How Safe Are Your Teeth This Halloween Season?

Halloween night is as much about safety as it is about fun. While trick-or-treating is typically reserved for children and young teens, even adults indulge in more candy and goodies than they normally would. A major safety concern, aside from the safety of our costumed children, is the damage that our festive indulgence can cause our dental health. After all, sugar is the main cause for cavities, right? Well, not exactly, but it is a significant contributor to tooth decay. Knowing the truth about cavities can help you protect your teeth as you enjoy assaulting them, so Dr. Kania, your Encinitas periodontist, helps clear the myths and brings you the facts about cavity formation and prevention.

Debunking Common Cavity Myths

Myth: Sugar is the main cause of cavities, so refraining from it will prevent tooth decay.

Truth: Sugar helps set the stage for tooth decay to develop, but it is not the main cause. Sugar merely feeds the bacteria in your mouth that turn it into acid, which erodes your tooth enamel until bacteria can slip past and infect the underlying layers of your tooth. Some foods, beverages, and candies are naturally acidic, such as most sour candies, so completely abstaining from sugars is not a guarantee that cavities will not develop. Your best chance of preventing cavities is good oral hygiene.

Myth: I can’t have a cavity because none of my teeth hurt.

Truth: You can have a cavity, even if all of your teeth feel fine. Mild tooth decay does not typically cause discomfort. By the time your tooth becomes sensitive, it is because the decay has reached the interior of your tooth. The layer of tooth underneath enamel, called dentin, contains numerous tiny tubules that lead to the center of the tooth (pulp), where the nerves are located. Attending your dental checkup and cleaning every six months allows your dentist to inspect your teeth for early signs of decay, increasing your chances of early detection and successful treatment.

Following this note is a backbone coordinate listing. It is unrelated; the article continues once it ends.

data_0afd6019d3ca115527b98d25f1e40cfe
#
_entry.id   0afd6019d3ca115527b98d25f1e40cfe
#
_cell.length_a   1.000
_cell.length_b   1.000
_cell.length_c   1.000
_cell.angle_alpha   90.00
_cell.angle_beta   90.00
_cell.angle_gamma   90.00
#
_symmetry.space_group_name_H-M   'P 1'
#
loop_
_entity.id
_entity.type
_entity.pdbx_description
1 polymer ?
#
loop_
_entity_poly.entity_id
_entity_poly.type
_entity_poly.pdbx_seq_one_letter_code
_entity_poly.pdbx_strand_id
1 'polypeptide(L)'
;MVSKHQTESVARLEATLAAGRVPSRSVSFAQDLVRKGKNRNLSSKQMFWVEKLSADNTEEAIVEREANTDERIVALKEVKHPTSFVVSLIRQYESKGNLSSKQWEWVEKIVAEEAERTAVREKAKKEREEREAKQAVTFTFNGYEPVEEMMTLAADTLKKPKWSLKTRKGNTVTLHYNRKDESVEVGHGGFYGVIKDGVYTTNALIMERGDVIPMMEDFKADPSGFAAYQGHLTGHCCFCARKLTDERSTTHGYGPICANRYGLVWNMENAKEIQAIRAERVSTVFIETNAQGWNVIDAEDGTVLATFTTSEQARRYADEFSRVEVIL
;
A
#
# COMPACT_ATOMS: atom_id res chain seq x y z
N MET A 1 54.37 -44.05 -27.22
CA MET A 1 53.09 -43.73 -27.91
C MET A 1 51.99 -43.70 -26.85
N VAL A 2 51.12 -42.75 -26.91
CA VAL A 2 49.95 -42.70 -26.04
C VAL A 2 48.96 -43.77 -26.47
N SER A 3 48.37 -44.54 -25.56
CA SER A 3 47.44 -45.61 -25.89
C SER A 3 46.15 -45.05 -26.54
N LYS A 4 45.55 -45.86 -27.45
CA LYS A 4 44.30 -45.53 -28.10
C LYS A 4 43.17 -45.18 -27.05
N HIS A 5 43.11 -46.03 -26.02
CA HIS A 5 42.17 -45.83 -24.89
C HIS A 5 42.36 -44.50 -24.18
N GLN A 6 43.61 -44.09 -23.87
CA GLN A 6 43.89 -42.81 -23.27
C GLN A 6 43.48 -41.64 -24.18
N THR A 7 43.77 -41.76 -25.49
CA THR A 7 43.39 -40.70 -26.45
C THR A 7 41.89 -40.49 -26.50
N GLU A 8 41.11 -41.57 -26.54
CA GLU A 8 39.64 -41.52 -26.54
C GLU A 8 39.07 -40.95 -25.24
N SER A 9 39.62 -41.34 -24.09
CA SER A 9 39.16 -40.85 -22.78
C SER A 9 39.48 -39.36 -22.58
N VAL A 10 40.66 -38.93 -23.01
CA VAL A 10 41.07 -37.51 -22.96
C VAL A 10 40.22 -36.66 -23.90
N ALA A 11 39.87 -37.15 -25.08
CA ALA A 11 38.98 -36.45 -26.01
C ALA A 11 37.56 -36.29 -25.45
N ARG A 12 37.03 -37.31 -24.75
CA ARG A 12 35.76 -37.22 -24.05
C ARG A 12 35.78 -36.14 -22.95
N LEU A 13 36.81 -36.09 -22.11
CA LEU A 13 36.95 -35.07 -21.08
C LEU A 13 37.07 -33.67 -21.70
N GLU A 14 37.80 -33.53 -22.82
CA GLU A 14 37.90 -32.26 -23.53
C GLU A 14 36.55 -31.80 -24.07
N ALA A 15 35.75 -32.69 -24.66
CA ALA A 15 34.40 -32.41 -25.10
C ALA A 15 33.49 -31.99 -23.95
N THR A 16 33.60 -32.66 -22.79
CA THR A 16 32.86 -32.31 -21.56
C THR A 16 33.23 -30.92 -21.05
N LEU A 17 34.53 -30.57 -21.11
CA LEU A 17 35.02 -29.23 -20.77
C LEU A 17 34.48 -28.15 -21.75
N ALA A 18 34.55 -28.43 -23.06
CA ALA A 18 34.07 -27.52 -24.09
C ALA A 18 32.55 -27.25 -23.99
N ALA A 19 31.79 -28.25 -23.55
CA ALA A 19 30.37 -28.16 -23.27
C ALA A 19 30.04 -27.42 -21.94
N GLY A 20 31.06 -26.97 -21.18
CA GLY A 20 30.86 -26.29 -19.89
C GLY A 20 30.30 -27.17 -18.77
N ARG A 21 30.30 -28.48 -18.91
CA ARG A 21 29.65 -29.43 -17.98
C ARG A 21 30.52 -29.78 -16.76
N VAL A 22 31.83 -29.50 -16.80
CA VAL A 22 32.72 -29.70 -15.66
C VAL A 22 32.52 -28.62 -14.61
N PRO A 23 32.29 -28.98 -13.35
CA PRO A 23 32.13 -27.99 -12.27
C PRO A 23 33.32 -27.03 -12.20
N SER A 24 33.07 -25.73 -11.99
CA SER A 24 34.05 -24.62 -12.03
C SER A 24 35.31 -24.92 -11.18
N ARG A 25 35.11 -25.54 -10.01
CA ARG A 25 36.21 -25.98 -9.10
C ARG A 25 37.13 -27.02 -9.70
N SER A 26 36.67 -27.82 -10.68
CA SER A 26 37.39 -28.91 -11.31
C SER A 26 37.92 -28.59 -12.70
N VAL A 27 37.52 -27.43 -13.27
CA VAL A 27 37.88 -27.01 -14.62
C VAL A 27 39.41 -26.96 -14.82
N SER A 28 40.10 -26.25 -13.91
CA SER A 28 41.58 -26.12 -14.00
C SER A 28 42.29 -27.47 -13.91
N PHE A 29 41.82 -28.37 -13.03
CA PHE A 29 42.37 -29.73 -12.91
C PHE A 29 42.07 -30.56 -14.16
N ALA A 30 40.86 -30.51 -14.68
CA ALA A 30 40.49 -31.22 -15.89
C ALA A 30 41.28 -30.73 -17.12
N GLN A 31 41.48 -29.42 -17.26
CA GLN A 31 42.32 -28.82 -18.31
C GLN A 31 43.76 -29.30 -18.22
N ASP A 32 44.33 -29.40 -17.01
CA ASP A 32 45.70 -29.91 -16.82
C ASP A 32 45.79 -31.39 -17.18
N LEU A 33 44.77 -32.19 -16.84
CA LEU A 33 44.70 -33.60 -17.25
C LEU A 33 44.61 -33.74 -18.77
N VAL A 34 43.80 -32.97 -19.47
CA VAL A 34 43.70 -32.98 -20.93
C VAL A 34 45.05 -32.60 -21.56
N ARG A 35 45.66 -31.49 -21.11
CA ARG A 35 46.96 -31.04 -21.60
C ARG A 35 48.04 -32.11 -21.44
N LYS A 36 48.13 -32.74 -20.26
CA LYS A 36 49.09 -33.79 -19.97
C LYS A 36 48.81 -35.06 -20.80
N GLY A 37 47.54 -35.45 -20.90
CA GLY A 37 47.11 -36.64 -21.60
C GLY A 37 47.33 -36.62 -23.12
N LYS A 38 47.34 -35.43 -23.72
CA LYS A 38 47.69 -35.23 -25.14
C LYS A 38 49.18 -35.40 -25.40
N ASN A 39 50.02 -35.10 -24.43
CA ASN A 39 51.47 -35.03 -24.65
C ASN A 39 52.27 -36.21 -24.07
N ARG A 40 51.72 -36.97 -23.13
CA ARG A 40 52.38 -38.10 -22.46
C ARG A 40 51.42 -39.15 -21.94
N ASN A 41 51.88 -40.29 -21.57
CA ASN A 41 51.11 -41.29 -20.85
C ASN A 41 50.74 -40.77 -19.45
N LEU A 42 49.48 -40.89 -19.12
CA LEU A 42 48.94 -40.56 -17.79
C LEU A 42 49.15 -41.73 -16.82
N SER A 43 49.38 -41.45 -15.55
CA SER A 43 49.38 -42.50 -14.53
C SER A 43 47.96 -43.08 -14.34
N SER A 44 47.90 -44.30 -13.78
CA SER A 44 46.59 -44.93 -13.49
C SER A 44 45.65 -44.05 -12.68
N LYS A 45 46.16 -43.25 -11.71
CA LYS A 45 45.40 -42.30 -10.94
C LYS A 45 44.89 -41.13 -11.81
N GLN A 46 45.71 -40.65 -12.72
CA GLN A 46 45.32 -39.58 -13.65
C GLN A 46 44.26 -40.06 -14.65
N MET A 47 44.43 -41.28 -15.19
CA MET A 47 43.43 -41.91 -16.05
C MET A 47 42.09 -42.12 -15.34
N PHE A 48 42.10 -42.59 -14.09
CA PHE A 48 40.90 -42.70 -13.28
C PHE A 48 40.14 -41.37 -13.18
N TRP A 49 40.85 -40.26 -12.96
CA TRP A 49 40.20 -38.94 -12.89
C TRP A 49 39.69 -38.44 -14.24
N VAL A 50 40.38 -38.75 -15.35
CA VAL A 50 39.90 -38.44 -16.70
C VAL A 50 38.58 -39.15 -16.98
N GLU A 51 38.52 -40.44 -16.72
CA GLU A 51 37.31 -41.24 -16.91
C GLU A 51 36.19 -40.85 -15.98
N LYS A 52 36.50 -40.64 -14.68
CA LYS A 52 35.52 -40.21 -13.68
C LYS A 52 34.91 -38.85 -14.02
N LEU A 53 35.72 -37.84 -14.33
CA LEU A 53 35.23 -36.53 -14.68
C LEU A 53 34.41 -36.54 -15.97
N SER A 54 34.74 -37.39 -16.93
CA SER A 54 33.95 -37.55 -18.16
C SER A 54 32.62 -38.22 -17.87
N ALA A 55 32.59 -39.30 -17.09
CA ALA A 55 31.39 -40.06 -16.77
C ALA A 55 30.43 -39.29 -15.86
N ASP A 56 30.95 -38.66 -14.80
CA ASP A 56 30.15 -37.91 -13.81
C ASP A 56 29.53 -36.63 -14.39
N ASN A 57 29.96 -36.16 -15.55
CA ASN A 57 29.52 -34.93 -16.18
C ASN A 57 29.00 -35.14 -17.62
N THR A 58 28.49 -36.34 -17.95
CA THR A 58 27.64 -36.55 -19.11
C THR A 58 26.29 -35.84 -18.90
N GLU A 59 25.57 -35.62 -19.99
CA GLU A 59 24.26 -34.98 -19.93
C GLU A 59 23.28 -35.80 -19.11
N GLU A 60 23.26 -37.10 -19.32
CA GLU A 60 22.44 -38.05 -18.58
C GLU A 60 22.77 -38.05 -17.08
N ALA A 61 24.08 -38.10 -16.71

Myth: If I brush and floss my teeth every day, my cavity will go away.

Truth: No, it won’t. Other than the bundle of nerves and blood vessels in the pulp, your tooth’s structure contains no living cells, meaning it cannot regenerate itself or fight infection by itself. It is possible to arrest decay progression if it is caught at  an early stage.  This may be done with fluoride.  Once decay has set in, the infection must be removed and the damaged part of your tooth restored to prevent the spread of decay and the destruction of your tooth. However, you should continue to brush and floss your teeth at least twice a day, in addition to your six month dental checkups, to help prevent decay from setting in again.

Tooth Decay and Gum Health

With a little care and forethought, you can ensure that your teeth and oral health are protected during and after this Halloween’s feast of treats. While tooth decay does not directly cause gum disease, the same neglect that allows cavities to set in can also allow your gums to become infected by oral bacteria. Proper oral hygiene is good for dental health.  If you have questions or are in need of periodontal treatment, contact Dr. Kania at our Encinitas periodontal care office by calling (706) 642-0711. We serve patients from Encinitas, San Diego, Rancho Santa Fe, Del Mar, La Costa, and the neighboring communities.